INFORMATION FROM JEFF TATE, DIRECTOR OF COMMUNITY DEVELOPMENT, CITY OF AUBURN
REGARDING PROPOSED RECOMMENDATIONS RELATED TO: ORDINANCE 6817
Ordinance 6817 - Camping on City Property and Admonishment Process
What the business community needs to know:
1. This is a service first approach -- Meaning that we [city staff] work with those experiencing homelessness to offer services and arrange for those services.
2. Services focus first on shelter -- It is important to get folks into a shelter in order to start working with them.
3. Finding the right shelter -- Some folks have kids, some have pets, some are disabled. Not every shelter can serve every person, so we need to find the right shelter for the individual.
4. Provide transportation to the agreed upon shelter -- While the city has its own shelter, we also pay into shelter services outside of the city. We need to help get folks to the right shelter.
So, what happens if we come across someone who is living in an encampment on city owned property, and they refuse the above offerings? We tell them that they either work with us to get help, or they leave the property.
What happens if they still refuse services and also refuse to leave the property? The city has the right to trespass the individual, which is a criminal citation.
Why is the city proposing this?
We already have a service first approach, so the first four items above will remain unchanged with the new ordinance.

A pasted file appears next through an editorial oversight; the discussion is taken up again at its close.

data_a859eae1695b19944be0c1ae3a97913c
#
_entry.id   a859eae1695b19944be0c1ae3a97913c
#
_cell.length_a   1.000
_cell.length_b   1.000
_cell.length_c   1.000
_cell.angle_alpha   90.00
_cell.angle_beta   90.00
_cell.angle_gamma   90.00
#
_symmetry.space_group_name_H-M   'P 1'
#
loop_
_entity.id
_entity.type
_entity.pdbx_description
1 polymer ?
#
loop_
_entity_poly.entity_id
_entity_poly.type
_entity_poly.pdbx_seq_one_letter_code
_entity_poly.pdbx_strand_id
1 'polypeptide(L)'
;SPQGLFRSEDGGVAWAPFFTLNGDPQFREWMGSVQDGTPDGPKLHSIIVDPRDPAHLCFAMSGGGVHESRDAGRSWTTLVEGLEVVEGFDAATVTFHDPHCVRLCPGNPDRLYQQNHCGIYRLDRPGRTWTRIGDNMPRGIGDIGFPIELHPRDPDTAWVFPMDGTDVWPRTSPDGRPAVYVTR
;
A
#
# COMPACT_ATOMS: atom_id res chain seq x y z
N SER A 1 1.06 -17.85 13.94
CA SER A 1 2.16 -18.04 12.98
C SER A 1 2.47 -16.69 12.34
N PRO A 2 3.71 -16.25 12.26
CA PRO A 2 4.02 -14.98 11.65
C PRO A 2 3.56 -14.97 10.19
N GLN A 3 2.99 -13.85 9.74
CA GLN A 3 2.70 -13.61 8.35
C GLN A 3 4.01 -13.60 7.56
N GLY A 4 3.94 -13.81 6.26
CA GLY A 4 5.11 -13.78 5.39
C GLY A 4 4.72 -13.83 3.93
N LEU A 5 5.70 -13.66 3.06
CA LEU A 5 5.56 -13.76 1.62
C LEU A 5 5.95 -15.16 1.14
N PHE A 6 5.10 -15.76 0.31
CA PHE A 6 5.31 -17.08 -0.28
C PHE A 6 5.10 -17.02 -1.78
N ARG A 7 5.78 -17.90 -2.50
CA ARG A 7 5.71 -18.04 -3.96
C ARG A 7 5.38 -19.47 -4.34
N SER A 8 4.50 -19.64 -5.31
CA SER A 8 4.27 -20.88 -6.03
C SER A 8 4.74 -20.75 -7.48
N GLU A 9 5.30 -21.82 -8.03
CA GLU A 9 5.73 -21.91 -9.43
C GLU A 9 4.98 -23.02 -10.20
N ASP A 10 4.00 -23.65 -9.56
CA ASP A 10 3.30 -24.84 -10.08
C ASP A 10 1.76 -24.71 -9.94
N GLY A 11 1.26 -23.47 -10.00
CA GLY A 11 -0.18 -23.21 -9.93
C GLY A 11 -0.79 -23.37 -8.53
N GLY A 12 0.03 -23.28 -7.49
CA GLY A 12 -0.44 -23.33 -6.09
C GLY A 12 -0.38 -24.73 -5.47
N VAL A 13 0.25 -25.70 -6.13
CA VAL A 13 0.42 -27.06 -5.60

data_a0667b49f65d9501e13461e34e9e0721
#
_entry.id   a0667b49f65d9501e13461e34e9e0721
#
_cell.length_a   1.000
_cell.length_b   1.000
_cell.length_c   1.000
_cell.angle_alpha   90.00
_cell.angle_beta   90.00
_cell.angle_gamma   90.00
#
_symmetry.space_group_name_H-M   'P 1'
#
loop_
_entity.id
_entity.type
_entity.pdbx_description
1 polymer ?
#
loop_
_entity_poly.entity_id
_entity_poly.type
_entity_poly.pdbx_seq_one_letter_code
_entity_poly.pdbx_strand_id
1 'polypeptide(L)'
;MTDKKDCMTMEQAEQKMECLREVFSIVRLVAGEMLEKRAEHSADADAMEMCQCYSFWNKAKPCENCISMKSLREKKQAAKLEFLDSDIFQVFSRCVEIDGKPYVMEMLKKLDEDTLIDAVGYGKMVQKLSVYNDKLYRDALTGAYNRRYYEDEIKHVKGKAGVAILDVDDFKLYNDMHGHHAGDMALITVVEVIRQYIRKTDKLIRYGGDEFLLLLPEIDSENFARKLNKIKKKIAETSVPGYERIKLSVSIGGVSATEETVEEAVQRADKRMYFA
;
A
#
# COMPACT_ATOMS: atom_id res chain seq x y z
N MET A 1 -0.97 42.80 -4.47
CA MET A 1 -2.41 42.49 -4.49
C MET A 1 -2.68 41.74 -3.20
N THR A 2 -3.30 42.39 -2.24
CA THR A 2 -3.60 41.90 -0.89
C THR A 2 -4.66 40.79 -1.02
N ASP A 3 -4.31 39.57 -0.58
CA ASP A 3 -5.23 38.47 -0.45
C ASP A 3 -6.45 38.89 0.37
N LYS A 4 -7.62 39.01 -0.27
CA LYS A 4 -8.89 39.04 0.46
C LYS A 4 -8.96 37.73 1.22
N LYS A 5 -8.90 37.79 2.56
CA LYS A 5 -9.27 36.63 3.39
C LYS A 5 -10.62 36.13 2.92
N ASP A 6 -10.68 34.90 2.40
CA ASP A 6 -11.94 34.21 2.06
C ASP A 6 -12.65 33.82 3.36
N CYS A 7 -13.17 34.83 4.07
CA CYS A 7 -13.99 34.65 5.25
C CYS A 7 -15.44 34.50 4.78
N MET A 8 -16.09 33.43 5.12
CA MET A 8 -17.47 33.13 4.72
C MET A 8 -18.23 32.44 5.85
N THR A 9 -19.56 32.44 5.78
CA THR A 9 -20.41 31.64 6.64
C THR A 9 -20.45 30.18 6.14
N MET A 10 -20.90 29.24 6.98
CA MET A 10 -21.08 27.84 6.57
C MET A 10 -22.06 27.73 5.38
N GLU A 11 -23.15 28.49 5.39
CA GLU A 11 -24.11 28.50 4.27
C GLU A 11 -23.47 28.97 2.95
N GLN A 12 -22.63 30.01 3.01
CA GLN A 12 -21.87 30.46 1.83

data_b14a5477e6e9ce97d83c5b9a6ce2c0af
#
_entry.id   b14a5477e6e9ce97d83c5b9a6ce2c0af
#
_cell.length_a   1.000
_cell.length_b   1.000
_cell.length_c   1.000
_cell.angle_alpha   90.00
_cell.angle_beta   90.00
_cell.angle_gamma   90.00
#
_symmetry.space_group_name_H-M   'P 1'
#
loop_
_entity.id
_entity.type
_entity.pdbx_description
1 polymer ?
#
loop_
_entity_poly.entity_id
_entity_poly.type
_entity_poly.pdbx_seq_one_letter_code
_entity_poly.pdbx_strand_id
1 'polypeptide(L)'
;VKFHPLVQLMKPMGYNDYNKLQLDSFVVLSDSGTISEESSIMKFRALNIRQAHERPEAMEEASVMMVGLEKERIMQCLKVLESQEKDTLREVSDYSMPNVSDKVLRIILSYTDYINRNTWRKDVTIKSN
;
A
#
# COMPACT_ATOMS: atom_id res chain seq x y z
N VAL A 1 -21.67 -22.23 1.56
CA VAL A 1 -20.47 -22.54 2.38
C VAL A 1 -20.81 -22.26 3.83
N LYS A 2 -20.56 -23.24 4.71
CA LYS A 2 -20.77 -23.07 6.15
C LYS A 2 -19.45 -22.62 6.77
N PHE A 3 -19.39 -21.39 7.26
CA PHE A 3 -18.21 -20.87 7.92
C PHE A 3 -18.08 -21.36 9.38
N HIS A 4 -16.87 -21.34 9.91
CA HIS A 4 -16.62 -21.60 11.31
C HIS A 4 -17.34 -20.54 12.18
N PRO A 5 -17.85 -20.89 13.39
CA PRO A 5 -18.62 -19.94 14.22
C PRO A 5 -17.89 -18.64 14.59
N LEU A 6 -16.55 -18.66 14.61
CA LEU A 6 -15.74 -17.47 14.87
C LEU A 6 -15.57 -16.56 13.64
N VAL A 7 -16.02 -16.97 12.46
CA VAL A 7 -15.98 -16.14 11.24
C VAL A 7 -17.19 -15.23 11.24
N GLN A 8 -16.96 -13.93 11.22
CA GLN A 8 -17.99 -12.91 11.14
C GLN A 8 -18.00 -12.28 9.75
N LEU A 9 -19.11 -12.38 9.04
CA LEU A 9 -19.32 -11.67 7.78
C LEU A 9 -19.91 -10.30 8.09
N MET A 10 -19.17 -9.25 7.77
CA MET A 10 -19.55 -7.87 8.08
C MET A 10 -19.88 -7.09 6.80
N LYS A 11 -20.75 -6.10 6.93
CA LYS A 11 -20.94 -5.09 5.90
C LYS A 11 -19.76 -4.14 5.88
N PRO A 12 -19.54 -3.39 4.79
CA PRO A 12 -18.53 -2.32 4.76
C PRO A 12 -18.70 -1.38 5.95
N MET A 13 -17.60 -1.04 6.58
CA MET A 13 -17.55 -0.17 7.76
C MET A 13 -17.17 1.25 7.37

Under current rules, instead of a trespass citation described above, we issue a ticket. Tickets are ineffective and actually worsen the situation. Tickets do not get paid because those experiencing homelessness usually can't pay the ticket or will choose not to pay the ticket.
When tickets aren't paid, they go to collections, which will harm someone's future ability to obtain housing or employment.
What does this look like and what does it mean?
The city is about to open a Community Court in May 2021. "Community Court" is a "diversion" court. This means that individuals can go to an alternative court where charges can be completely dropped and removed from a person's record if they agree to get the help they need.
Getting "the help they need" is in the form of services. Those services will be located on site at the same physical location as the court and will operate on the same day. Need a license? Need mental health counseling? Need addiction counseling? Need housing? All such services are offered on site and work in conjunction with what the judge is going to require. The judge says, for example: "I'll eliminate the charge so that it will never appear on your record if you go next door and enroll in treatment." If the individual enrolls in treatment, the judge drops charges.
Trespass citations issued under the proposal will make their way to Community Court.
People will not be spending time in prison for trespass citations... EVER. Under the provisions, we are proposing that it is possible for a person to spend a short period of time in jail for a trespass citation. This will only happen when: (a) a person refuses services, and (b) a person chooses not to leave the city property.
Most individuals will accept help and services that are offered. A few might refuse and choose to move along to another location. Once in a while, a person will refuse service and will refuse to leave. The proposed law allows us to resolve this last situation in the more extreme, unusual and infrequent situations.